Advertisement

Pinch Them: A's Win Record 20th in a Row

Baseball: Hatteberg hits pinch homer in the ninth for 12-11 decision after Royals rally from 11-0 deficit.

September 05, 2002|ROSS NEWHAN | TIMES STAFF WRITER

OAKLAND — It wasn't pretty, but the Oakland Athletics clubbed their way into history Wednesday night, and Billy Beane, the general manager who makes a mockery of baseball's so-called competitive and revenue disparities, suggested there's no way to know where this will end.

"The great thing about being young and talented is that there's no ceiling to what you can accomplish," Beane said. "I mean, these guys have proved it the last two years."

Well, Jason Giambi, Johnny Damon and Jason Isringhausen may be long gone from the team that roared through the second half to win 102 games last year, but the A's continued to extend the ceiling by outlasting the Kansas City Royals, 12-11, to stretch their improbable win streak to an American League record 20 games.

A pinch-hit homer by Scott Hatteberg in the ninth inning after the A's had blown an 11-0 lead enabled Oakland to register the longest win streak in 67 years.

The home run was Hatteberg's 13th of the season, a career high and his first pinch-hit homer in the major leagues.

"My first hit in the big leagues was pretty emotional, but this was as big as they come," he said. "This whole 'streak' has been like a fairy tale, and this was just one more chapter."

Oakland's feat should be savored, if the A's had more than today's off day to do it.

"I don't think we can really appreciate it right now because of the race we're in," Beane said. "Even last year, when we also had a historic second half [going 65-17], it didn't really hit you how well we played because we were fighting for a playoff spot.

"The situation now is that we have the media and television to remind you of what we've accomplished historically, but we don't have the time to enjoy it because we're looking over our shoulder at the Angels and [Seattle] Mariners."

For a sellout crowd of 55,528 at the Network Associates Coliseum, the largest ever for a regular-season game, history overshadowed the race in the AL West--temporarily, at least.

Many in a walkup crowd of 20,514 were still at the ticket windows when the A's seemed to remove much of the suspense from their bid, attacking 15-game winner Paul Byrd for six runs in the first inning on two triples, two doubles, two singles and an array of Kansas City pratfalls.

The lead was 11-0 after three innings, at which point A's starter Tim Hudson, who was 5-0 with a 1.80 earned-run average in August and is a cornerstone of Oakland's vaunted young rotation, started to lose interest, giving up five runs in the fourth before struggling through 5 2/3 innings.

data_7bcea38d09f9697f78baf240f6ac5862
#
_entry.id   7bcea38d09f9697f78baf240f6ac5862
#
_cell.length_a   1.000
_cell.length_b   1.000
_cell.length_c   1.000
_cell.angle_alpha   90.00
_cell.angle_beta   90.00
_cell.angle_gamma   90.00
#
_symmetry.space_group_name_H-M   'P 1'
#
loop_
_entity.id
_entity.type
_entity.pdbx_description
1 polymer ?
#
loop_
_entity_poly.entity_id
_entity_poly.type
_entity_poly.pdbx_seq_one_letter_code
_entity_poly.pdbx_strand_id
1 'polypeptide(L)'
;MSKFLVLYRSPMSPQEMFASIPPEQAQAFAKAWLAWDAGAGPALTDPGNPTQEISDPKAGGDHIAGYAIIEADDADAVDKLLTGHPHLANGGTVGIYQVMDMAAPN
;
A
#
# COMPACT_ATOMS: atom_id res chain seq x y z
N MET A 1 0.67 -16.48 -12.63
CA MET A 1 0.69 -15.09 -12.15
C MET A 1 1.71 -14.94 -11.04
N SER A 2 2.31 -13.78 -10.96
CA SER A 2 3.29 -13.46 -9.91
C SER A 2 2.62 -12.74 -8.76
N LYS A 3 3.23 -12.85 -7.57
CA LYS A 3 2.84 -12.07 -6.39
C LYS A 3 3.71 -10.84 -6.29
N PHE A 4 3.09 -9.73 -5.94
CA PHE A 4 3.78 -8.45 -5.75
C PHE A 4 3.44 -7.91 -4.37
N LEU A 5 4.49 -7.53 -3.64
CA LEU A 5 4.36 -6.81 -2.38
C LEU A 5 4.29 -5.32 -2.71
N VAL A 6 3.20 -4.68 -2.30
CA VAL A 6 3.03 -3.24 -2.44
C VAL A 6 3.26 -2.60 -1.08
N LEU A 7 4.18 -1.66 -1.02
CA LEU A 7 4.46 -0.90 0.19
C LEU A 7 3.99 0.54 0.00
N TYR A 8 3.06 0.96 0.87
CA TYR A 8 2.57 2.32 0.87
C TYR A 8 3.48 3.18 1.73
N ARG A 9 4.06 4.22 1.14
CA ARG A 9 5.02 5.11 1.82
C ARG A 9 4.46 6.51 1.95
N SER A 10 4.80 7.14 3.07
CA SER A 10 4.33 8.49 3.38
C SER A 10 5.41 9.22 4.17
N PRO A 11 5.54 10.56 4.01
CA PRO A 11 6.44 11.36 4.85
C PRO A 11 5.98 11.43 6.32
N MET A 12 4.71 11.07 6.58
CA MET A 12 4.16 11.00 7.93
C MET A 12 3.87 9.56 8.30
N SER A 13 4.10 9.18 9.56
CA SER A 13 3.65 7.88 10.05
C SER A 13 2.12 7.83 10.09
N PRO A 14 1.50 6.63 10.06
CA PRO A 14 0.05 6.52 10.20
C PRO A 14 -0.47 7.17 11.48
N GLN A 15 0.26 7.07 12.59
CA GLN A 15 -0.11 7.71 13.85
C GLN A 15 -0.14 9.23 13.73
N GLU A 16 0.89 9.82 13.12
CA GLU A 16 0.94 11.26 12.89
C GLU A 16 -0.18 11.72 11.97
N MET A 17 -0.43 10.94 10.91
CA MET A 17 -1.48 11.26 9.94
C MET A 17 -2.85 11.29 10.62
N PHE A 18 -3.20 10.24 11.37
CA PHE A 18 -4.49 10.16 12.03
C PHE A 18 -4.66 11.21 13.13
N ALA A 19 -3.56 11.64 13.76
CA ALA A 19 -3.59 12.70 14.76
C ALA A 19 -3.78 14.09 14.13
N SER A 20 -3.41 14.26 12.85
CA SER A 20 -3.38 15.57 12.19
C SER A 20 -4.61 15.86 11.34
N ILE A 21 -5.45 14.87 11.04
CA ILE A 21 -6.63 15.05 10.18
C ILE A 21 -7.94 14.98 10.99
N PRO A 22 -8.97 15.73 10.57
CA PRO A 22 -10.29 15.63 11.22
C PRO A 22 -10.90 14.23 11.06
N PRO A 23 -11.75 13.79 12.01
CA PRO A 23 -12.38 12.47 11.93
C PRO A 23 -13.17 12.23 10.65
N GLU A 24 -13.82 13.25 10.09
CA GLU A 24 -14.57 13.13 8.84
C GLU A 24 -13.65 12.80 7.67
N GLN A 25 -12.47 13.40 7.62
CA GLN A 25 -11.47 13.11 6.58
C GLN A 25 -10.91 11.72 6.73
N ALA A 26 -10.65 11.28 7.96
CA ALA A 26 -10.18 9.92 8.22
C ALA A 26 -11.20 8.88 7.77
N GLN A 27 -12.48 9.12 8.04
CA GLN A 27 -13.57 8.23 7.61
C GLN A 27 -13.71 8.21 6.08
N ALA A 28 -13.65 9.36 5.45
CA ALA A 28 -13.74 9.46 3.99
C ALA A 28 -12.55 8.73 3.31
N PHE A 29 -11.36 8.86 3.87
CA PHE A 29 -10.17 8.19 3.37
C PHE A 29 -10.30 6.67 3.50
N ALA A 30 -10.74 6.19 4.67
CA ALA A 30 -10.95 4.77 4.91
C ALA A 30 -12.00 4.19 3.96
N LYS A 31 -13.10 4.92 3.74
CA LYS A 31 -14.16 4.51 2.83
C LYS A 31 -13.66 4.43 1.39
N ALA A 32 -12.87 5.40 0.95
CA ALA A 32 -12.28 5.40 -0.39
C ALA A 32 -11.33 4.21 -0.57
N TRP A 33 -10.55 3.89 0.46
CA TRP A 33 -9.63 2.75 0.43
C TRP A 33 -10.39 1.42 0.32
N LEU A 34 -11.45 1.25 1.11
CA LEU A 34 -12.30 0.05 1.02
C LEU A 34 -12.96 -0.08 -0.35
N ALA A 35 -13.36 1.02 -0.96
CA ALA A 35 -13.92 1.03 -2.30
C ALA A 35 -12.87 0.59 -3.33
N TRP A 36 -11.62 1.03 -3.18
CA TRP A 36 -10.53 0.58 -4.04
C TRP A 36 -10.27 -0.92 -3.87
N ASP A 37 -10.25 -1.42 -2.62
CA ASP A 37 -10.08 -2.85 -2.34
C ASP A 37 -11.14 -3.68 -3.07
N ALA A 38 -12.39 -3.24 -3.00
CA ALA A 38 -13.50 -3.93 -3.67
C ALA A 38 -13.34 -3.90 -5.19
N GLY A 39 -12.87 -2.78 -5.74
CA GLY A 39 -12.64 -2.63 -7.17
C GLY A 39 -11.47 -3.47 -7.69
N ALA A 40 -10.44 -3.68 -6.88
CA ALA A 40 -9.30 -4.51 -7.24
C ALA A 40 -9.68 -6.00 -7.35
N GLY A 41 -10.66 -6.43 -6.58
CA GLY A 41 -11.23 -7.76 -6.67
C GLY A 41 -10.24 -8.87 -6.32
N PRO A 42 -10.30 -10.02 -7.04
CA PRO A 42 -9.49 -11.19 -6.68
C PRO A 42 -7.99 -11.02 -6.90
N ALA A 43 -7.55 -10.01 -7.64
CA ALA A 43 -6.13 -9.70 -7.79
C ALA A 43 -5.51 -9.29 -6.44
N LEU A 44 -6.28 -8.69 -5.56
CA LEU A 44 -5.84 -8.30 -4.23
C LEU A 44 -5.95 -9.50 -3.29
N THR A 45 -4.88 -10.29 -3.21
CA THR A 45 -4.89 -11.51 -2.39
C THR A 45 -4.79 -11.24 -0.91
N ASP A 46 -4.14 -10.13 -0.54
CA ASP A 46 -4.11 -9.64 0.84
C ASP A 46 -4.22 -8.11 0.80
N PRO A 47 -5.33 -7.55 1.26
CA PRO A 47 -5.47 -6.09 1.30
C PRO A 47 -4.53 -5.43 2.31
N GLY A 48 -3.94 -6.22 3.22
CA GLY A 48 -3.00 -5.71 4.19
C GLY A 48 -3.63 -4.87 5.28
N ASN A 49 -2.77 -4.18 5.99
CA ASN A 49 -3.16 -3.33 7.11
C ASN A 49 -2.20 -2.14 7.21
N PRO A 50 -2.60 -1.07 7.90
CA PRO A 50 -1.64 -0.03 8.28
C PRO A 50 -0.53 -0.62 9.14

Ultimately, Mike Sweeney hit a three-run homer off Jeff Tam to highlight another five-run Kansas City outburst in the eighth, leaving history hanging by an 11-10 thread before Billy Koch gave up the tying run in the ninth on a pinch single by Luis Alicea.

There was one out in the home ninth when Hatteberg connected to bring his teammates roaring from the dugout to celebrate the pivotal blast and the history that came with it.

Despite Hudson's struggle, A's starters are 20-4 in the last 30 games, which helps explain their amazing streak, or as Manager Art Howe put it, "this is mostly about pitching. When you run the horses that we do out there, you have a chance to win every night."

Only two American League teams--the 1906 Chicago White Sox and 1947 New York Yankees--had won 19 in a row, and there are only two teams who won more than the A's 20 in a row.

The 1916 New York Giants won 26 in a row, and the 1935 Chicago Cubs won 21 in a row.

The A's can match the Cubs' streak Friday night, when they play the first of 14 consecutive games against the Minnesota Twins, Angels and Mariners, a telling stretch in their bid to reach the playoffs for the third year in a row.

They have opened a seven game lead over the Mariners but can't shake the Angels, who have gone 14-6 during Oakland's streak and are only 3 1/2 games back in second place.

"We've needed all 20," said Beane, paying tribute to the Angels' determination. "I'd hate to think where we'd be if we had only split them. However, the big thing to me at this point is that every win is like taking the mortgage on a piece of turf that can't be reclaimed. We want to make every game the last two weeks of the season as meaningless as possible, and every win now diminishes the importance of the games at the end of the year. The streak is a great means to that end."

It is that and more.

In the hours before the harrowing finish of Wednesday's game, the A's talked about their pride in achieving history.

They also talked about retaining their focus, insisting the streak is only a milepost in what Howe called a larger agenda.

"The thing that's good about having players who have tasted the postseason is that they want to get back," Howe said. "This has been a tall accomplishment amid a playoff atmosphere, and the energy and focus have been outstanding.

Advertisement
Los Angeles Times Articles
|
|
|